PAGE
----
Entitled ‘Laboratory 12’ and inspired by Alexander Litvinenko’s murder, Benjamin John Hall’s exhibition asks how far a country will go to secure its best interestsYKK 2016
Japanese company YKK may be well known as the world’s largest zipper and fastenings manufacturer, but its recently-opened London showroom is looking to change public perceptions of the iconic brand. Located just a stone’s throw from Shoreditch High Street, the venue plays host to the works of experimental young visionaries; the most recent exhibition to open comes courtesy of Benjamin John Hall, a shoemaker-cum-inventor whose ‘Laboratory 12’ series is inspired by the covert assassination of Russian secret service agent Alexander Litvinenko.
Created alongside collaborators well-versed in the fields of wearable computing, material science and 3D printing, each pair of shoes in the collection is fully wearable yet not available for sale. These are not commercial commodities; instead, they are staggering examples of wearable technology which can perform tasks including radiation detection, sound recording and even remote ignition. To celebrate the exhibition – which is open for public viewing until October 15th – we reached out to Hall to talk government corruption, Soviet laboratories and the endless potential of modern innovation.
When did you first start designing footwear?
Benjamin John Hall: I started designing footwear at 19 years old and enrolled at Cordwainers to study footwear design at 20.
Is the balance between tradition and technology important to you? Why?
Benjamin John Hall: It is, certainly for shoemaking. If we had a mantra it might be ‘Respect the past but look to the future’. It’s important to understand how things have been made in the past; we use many traditional techniques but we employ these skills in the production of more advanced objects. We’re not really sitting in a basement toiling over a shoe that’s been made in the same way for hundreds of years. It interests me to apply these skills to make new things rather than the same thing over and over, that is the limitation of tradition.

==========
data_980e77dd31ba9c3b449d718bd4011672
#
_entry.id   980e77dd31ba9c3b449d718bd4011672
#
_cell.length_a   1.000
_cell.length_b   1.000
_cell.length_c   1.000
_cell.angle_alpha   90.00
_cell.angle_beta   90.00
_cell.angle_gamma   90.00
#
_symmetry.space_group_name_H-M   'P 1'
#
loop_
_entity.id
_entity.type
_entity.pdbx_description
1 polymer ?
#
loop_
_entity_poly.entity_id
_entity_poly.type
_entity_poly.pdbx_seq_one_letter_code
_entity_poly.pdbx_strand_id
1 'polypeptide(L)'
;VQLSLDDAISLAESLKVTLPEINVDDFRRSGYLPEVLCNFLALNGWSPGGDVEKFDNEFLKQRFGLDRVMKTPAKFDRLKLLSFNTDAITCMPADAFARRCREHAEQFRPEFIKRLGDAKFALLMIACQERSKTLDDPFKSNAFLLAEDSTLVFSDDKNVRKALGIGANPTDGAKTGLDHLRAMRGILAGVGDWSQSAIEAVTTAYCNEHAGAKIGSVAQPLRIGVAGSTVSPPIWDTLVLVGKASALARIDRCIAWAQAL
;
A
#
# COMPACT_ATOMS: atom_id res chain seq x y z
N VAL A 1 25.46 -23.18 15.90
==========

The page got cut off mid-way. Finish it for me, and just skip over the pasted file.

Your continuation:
How did your involvement with YKK come about?
Benjamin John Hall: In 2012 I won the International Talent Support YKK Award and €10,000 prize. They have been supportive of my practice since then.
Can you tell us about the inspiration behind the name ‘Laboratory 12’?
Benjamin John Hall: I came across Laboratory 12 through my research and was surprised how well documented these types of government-led research facilities are. Laboratory 12 was basically a KGB laboratory tasked with the research and development of undetectable colourless, odourless, tasteless poisons.
What was it about the assassination of Litvinenko that fascinated you so much?
Benjamin John Hall: Basically how easily international laws can be flouted by powerful people. For me it also highlighted a certain ruthlessness as a government objective; it was clear through the investigation that this was a carefully planned incentive. This led to the question: How far would or should your government go to secure its best interests? Through my research around geopolitics I came across a theory that states could be viewed as organisms and, like in Darwin’s survival of the fittest, if the state is not actively expanding then it is diminishing. So with this in mind, how far should your government go? It’s an interesting question. This led to further research around covert tactics employed by governments.
“If we had a mantra it might be ‘Respect the past but look to the future’. It’s important to understand how things have been made” – Benjamin John Hall
How long did it take for the collection to come together?
Benjamin John Hall: The design residency was meant to be for a year but it ran on into a year and a half. The first six months was purely research and hunting out the right people to work with, then a lengthy design development stage and final making.
Are there any methods of creating wearable tech that you’d still like to explore?
Benjamin John Hall: This project is an experimental work, and although the objects are fully wearable and fully operational the intention is not, of course, that they are for sale as a fashion item. It did occur to me whilst working on the project that, with the team I'd assembled, between us and our expertise we actually have the capability to make viable, commercial wearable tech projects. The funny thing is I’m not sure we could have found the funding or how interesting it would have been if it was simply to produce a commercial wearable tech outcome.
The inspiration behind your works is inherently political – do you feel the fashion industry has the potential to make a political statement?
Benjamin John Hall: I’m not sure I consider this work a fashion item as such because it’s not really for sale in that context. I also believe that fashion is a broad spectrum and that where people spend a lot of time, energy and love on creating something innovative, something conceptually orientated, it inherently is an expression of self which often is a reference to the world around us.